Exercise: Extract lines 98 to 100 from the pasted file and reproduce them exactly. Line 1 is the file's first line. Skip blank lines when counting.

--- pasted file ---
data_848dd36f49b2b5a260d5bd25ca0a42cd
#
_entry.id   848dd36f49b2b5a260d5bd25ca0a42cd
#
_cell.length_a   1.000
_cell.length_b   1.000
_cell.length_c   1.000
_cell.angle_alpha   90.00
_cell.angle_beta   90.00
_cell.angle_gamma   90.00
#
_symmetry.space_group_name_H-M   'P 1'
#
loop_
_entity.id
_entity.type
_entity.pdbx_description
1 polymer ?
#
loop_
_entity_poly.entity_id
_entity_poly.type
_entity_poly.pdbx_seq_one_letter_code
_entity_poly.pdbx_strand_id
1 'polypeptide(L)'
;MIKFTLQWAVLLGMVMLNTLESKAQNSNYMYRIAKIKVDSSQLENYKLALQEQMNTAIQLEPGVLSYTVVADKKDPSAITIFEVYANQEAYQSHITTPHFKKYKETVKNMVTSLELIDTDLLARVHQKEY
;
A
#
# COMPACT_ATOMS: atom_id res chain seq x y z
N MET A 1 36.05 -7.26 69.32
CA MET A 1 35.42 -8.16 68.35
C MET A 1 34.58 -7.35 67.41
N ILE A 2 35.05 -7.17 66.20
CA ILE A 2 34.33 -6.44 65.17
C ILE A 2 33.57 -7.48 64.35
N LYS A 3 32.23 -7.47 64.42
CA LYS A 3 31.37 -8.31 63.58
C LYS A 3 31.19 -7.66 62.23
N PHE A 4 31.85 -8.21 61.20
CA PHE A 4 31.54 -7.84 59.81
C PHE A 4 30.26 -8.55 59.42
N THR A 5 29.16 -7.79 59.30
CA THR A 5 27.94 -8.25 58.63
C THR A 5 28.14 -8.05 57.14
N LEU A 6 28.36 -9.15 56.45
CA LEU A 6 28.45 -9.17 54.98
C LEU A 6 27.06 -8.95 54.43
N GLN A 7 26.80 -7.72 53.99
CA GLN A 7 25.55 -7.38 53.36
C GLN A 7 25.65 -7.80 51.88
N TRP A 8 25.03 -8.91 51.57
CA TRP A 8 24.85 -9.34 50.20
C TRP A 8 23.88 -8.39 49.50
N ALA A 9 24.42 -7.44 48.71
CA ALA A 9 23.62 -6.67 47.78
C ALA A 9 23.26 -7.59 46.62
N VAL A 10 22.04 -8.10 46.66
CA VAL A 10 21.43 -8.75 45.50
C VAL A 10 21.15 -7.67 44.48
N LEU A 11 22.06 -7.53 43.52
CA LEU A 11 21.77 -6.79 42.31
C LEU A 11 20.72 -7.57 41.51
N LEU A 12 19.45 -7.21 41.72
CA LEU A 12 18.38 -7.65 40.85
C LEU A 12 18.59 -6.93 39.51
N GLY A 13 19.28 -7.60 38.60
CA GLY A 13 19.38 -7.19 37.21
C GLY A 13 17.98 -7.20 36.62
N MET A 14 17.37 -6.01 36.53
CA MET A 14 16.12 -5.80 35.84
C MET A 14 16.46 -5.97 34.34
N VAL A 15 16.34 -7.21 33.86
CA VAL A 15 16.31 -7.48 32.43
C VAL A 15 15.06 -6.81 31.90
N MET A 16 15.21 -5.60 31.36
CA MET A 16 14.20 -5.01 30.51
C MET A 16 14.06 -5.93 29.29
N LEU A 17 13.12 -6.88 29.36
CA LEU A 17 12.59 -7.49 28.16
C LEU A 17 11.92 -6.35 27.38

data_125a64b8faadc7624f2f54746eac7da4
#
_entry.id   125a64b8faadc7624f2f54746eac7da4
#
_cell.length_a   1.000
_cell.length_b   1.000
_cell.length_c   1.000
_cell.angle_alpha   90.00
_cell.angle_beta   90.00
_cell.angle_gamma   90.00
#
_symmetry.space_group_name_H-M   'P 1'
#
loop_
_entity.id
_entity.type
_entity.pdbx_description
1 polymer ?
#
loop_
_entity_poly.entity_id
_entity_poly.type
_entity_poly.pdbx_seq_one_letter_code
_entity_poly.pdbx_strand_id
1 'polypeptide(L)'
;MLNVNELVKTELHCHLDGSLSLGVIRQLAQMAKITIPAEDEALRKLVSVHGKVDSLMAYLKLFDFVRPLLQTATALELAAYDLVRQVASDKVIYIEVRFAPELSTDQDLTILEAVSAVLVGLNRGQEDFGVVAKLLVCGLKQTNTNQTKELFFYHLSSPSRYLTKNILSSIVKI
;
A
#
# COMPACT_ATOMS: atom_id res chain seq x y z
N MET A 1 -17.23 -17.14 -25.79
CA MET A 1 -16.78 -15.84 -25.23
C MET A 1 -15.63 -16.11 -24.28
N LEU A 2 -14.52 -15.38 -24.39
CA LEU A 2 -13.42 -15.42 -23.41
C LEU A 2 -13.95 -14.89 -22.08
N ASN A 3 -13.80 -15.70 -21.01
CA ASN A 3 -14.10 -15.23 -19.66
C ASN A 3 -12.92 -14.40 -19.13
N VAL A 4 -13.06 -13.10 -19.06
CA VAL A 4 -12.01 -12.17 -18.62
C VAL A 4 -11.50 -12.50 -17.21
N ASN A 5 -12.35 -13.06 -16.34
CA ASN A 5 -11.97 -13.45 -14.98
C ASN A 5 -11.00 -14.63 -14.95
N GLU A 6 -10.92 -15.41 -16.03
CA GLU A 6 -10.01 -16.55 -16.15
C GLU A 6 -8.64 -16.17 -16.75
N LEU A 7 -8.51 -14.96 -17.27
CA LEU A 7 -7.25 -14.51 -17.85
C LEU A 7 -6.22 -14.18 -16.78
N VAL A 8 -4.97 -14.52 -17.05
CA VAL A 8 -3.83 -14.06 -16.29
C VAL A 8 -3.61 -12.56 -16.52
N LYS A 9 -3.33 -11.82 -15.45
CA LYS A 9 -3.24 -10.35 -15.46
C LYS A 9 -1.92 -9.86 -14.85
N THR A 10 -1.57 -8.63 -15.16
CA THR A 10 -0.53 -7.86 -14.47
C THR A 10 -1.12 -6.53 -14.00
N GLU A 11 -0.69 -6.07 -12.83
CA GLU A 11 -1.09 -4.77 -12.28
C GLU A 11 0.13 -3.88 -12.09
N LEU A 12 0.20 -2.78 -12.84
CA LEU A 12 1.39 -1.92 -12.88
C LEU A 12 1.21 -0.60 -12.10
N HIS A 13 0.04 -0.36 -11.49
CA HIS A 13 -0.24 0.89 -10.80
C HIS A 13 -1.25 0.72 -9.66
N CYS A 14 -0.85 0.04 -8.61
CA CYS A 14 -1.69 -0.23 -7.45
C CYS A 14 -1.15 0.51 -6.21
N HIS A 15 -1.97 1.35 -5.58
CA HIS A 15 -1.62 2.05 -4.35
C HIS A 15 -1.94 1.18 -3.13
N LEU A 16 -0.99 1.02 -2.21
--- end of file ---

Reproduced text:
_entity.pdbx_description
1 polymer ?
#